Thursday, 29 November 2012

Burda Style 08-2012-111 and stash control

Thank you for the very kind comments about my daughter's formal dress. We are very proud of her, and making the dress was a very fulfilling project.

 We are back to normal sewing now, and the school leaver has a job - the same job she has had for the last few years,just more of it! Naturally, the wardrobe of a school uniform wearing girl is not adequate for the average office worker.

 Here is her new skirt, a pencil skirt from Burda 08-2012-111, which was the most recent iteration of a pencil skirt with waist darts (rather than panels). I used to think there was a pencil skirt in every issue, but clearly I am wrong.

This particular skirt was a little odd in shape IMO, having strangely puffy hips in proportion to the knee clenching taper, but fortunately, this was easy to adjust to a less exaggerated angle at the side seams, and here it looks like your average skirt, after work, next to a gosling.
The skirt is lined (cotton batiste), has a back kick pleat and there is really nothing else to say about it.

 You may recognize this embroidered cotton/linen fabric, which I used for my younger daughter's dress just recently. I bought the fabric specifically for "a dress" but 3m was way too much for the pattern we ended up choosing and this is not a colour nor print I would wear myself. Most of my burdensome fabric stash is actually remnants, which always seem too small for any pattern that takes my fancy, so this time I was determined that the remnants would stay out of the stash. Unfortunately, the pencil skirt did not use it all up! I was left with a few odd pieces, which just would not creep under my "I could use this" fabric detection meter and make it into the bin.

 Here is the scrappy apron that solved my problem. No pattern needed, I draped it on my dress form which is why it is rather oversized on my daughter. The top is pieced and darted, with a machine embroidery stitch over the seam to break up the big blank black patch, and the pleated pocket, waist tie and neck band are cotton canvas remnants - machine embroidery stitch used here too to make them look like sections of the same garment.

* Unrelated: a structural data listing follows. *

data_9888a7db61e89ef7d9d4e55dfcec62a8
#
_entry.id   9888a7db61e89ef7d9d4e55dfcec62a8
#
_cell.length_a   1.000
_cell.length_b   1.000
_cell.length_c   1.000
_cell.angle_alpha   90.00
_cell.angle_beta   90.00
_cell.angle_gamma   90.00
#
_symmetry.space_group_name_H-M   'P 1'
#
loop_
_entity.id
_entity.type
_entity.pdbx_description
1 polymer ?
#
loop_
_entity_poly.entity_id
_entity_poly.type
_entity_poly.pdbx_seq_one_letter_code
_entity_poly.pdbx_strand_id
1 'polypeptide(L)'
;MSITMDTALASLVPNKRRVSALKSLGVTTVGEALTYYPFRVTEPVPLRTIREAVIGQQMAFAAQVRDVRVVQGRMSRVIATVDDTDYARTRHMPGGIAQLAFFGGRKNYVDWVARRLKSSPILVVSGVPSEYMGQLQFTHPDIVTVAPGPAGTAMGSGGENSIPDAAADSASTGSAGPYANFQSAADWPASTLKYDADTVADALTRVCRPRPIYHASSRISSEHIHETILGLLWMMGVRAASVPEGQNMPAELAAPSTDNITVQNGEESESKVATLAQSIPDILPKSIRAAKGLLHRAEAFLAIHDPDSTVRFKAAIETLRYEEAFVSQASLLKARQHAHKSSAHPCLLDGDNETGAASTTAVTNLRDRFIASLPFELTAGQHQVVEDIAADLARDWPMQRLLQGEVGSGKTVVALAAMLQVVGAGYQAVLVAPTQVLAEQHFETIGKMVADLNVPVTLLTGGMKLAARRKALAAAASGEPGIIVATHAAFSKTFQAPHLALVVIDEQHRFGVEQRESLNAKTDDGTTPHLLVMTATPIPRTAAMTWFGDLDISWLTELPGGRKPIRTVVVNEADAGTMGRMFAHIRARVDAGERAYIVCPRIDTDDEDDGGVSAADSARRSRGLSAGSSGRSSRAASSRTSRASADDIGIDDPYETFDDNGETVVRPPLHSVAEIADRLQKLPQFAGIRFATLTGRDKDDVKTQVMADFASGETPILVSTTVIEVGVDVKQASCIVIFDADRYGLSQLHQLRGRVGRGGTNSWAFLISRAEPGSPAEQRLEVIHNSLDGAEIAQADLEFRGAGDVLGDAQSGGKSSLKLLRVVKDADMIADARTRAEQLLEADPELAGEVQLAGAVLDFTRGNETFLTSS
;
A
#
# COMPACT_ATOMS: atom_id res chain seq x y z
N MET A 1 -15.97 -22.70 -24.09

There is none of the black fabric left, but the 0.25m oddly shaped scrap of canvas is still lurking about......


Carol said...

I like this fabric and I could have used it in my SWAP! I am on a bit of a mission to sew all of those little bits I keep into something wearable - if not for me for someone else. I downloaded the free Sorbetto to (have yet to make it) and I think that will be a good use of all those small bits. I'm even thinking I can colour block it to use some really small bits, but that may only happen in my imagination!

velosewer said...

I love this fabric and made a dress from it years ago.
I like how you've used this fabric for the skirt and apron.
The gosling is so cute.

kbenco said...

I do like this fabric, but black is not my colour. My daughter picked it out and I bought it only a few weeks ago, at Spotlight. Maybe Spotlight recycles their designs? Or other peoples designs ?

Steph A said...

Great little skirt for the office, and the fabric is lovely. And an apron from scraps! Great idea! I've got shed loads of scraps in bags that I could never throw out!

Mary Nanna said...

But wait- I didn't get a chance to congratulate you on your masterpiece with your daughter's formal dress and already we are on to work wear!

Gosh got to be quick around here.

Good idea to reduce the pegging on the skirt - I have found Burda pegged skirts to be attractively shaped but not the easiest to take a full stride in. It's like walking in a rubber band -there's always a slight "bounce back" when you hit full stride and very unpleasant.

So more successful garments a foot!

Carolyn said...

Once they leave school and stop wearing the school uniform the need for regular clothing skyrockets :)

liza jane said...

Hey kbenco-- I just used you in a blog post. Hope you don't mind :)

fabric epiphanies said...

Great use of leftovers. Gotta love the apron. Unfortunately I don't own a lovely one myself but tend to make them for other people. I must remedy that!

Cherie said...

Hi, Karen, I don't comment much, but have to tell you how fabulously couture the gown for your daughter is. No "professional" could have done any better. It was stunning. The smocking, I can't even breathe when seeing it in the dress. And your dress for the graduation was a lovely dress using silk. Shout out to you, you are a master!

And you are the same sewist who makes athletic gear. Amazing!

gwensews said...

Terrific skirt. And apron. You've done a marvy job of both.

fabric epiphanies said...

I have passed on to you One Lovely Blog Award